With the use of MRI and diagnostic ultrasound sports medicine doctors can accurately diagnose the location and amount of tissue damage.  In terms of degrees of injury and return to play we know a couple of things.  We know that soft tissue healing time for significant injuries is six weeks.  At the pro level, athletes are getting diagnostic ultrasounds and or MRI’s every two weeks to see how the injury is progressing. But the magic number of six weeks is just the approximate amount of time for the body to lay down new cells to heal the tear. There Is a next step we call the remodeling phase.

The remodeling phase is the adaptation to the loads put upon that tissue.  At 6 weeks although the injured tissue has healed and matured there still needs to be additional stimulation of new tissue to support the load of exercise.  If the healed tissue is under stimulated it will be too weak to meet the demands of the load.  If the healed tissue is overstimulated, it will go through a metabolic change causing an inflammatory response that will delay return to play.  There is a sweet spot that is the correct amount of stress to apply to healing tissue to insure the athlete can meet specific exercise demands.  This is an inexact science but today’s technology can help the athlete return from practice to competition safely.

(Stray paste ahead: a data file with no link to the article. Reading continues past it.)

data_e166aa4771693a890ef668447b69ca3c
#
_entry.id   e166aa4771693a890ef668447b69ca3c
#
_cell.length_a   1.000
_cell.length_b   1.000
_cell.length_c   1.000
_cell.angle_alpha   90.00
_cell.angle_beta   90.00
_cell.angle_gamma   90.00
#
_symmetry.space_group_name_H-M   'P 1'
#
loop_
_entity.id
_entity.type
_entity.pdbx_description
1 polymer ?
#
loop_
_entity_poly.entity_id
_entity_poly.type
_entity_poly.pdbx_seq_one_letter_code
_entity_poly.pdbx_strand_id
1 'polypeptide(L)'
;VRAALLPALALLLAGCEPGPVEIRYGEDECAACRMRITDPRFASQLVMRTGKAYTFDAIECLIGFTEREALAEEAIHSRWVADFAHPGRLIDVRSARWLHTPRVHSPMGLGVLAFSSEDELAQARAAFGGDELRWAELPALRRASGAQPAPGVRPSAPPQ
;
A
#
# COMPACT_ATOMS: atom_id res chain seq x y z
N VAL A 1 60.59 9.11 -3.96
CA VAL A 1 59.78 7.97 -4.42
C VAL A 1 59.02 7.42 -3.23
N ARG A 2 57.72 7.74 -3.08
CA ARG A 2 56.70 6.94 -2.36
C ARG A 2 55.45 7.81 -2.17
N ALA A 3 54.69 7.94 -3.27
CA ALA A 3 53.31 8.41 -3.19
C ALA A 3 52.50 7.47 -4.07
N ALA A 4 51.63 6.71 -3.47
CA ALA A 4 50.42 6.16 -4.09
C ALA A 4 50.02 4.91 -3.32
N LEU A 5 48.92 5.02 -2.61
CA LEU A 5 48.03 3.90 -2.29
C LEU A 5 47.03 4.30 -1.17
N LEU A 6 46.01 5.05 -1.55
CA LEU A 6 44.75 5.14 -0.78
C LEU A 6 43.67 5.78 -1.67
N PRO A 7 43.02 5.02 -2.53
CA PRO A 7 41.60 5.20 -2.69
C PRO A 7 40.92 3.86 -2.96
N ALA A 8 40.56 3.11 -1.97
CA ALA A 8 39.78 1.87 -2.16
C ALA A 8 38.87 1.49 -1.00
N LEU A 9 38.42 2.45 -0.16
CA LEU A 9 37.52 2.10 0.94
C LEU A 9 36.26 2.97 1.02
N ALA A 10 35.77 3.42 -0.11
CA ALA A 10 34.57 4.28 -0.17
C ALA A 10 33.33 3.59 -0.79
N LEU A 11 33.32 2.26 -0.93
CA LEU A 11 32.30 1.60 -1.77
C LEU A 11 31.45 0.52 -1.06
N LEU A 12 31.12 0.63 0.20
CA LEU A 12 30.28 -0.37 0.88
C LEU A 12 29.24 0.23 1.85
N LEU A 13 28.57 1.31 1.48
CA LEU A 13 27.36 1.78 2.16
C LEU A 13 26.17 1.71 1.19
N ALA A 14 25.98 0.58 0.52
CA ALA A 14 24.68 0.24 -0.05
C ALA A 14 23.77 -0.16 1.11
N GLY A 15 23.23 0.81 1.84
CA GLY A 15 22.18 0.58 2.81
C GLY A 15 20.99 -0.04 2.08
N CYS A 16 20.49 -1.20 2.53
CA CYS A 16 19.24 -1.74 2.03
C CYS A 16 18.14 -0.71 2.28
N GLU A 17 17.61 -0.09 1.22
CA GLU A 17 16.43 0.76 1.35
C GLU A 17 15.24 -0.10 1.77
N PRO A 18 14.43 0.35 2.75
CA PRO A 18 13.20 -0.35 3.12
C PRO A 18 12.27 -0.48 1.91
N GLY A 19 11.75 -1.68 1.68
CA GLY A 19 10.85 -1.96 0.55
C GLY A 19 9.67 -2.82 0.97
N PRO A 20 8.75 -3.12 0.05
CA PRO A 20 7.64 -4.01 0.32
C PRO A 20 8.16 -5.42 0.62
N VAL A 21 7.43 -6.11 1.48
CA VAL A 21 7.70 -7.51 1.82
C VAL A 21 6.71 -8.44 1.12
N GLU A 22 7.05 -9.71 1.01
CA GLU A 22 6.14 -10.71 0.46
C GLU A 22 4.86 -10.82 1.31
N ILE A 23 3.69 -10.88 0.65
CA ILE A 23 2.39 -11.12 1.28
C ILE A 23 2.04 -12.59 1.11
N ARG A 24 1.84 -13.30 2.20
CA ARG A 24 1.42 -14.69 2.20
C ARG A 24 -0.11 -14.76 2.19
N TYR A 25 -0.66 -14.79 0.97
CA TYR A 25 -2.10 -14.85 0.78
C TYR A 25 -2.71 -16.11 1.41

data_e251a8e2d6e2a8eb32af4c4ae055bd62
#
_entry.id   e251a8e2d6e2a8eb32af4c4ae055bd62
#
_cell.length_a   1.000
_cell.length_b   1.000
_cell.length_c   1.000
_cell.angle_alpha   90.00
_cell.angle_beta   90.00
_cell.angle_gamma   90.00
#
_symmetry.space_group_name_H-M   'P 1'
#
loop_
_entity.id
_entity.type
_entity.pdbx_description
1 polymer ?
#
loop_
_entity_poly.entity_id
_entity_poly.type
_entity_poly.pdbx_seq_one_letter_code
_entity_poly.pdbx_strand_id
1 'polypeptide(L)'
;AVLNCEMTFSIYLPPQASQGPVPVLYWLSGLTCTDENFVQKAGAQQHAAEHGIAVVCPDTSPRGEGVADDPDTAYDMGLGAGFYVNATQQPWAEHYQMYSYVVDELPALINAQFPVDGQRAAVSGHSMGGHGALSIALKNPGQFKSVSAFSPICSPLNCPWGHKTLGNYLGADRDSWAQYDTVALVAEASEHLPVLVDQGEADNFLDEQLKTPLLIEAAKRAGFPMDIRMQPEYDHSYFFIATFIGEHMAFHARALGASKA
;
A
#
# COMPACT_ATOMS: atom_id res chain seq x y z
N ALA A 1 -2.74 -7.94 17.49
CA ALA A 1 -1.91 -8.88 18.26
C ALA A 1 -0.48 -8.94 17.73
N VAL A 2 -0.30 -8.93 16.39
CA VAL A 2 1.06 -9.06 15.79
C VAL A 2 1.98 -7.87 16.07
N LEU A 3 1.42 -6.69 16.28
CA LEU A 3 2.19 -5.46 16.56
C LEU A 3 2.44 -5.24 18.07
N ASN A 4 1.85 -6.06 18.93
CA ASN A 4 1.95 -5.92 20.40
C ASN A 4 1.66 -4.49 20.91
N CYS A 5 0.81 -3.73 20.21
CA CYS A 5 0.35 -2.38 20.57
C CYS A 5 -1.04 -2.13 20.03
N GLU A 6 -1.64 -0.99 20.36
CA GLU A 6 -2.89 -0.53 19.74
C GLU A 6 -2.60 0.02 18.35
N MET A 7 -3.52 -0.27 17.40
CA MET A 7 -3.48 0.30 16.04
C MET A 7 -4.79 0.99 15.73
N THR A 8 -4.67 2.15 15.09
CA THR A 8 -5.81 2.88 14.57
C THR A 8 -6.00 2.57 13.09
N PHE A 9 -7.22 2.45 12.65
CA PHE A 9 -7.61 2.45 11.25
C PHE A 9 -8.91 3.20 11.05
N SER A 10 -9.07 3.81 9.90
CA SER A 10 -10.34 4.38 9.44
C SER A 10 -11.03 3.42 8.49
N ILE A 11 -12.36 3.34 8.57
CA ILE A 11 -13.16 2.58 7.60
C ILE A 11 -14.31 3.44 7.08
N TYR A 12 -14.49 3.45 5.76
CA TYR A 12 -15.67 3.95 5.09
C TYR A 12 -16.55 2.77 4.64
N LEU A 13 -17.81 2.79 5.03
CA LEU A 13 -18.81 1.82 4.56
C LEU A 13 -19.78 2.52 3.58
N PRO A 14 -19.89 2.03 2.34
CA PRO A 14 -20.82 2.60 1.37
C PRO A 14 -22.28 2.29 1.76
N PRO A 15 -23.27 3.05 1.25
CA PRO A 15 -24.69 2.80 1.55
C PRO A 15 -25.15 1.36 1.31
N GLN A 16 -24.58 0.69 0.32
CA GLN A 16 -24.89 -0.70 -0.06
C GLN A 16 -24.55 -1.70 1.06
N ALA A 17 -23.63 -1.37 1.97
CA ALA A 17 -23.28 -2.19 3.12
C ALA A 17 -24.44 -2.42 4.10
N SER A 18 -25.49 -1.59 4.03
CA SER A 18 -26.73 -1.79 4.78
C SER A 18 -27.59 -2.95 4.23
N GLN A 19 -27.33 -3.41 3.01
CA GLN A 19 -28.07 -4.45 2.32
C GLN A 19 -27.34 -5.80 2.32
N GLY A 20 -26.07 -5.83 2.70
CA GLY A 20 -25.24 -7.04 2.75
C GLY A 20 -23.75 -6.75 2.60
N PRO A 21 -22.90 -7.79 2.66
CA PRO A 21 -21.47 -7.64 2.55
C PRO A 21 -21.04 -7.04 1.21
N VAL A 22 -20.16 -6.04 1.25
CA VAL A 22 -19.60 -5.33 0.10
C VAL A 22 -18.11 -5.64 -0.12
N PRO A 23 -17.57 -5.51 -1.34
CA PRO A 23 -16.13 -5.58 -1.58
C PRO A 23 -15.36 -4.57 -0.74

Quad contusion or deep thigh bruise is a different animal. The big concerns here are two fold:  if the muscle is not able to fully function then it may lack the dynamic stability to protect the knee joint.  Secondly, about 20% of quad contusions if inadequately treated can result in a condition called myositis ossificans.  This condition is a result of the body mistakenly sending immature bone cells (osteoblasts) instead of soft tissue cells (fibroblasts) to heal an injury. Basically a calcium deposit in the muscle which will prevent the muscle from contracting normally. This generally occurs over a two to three week period post injury. In some cases surgical excision is required therefore it is key to treat the initial quad contusion appropriately.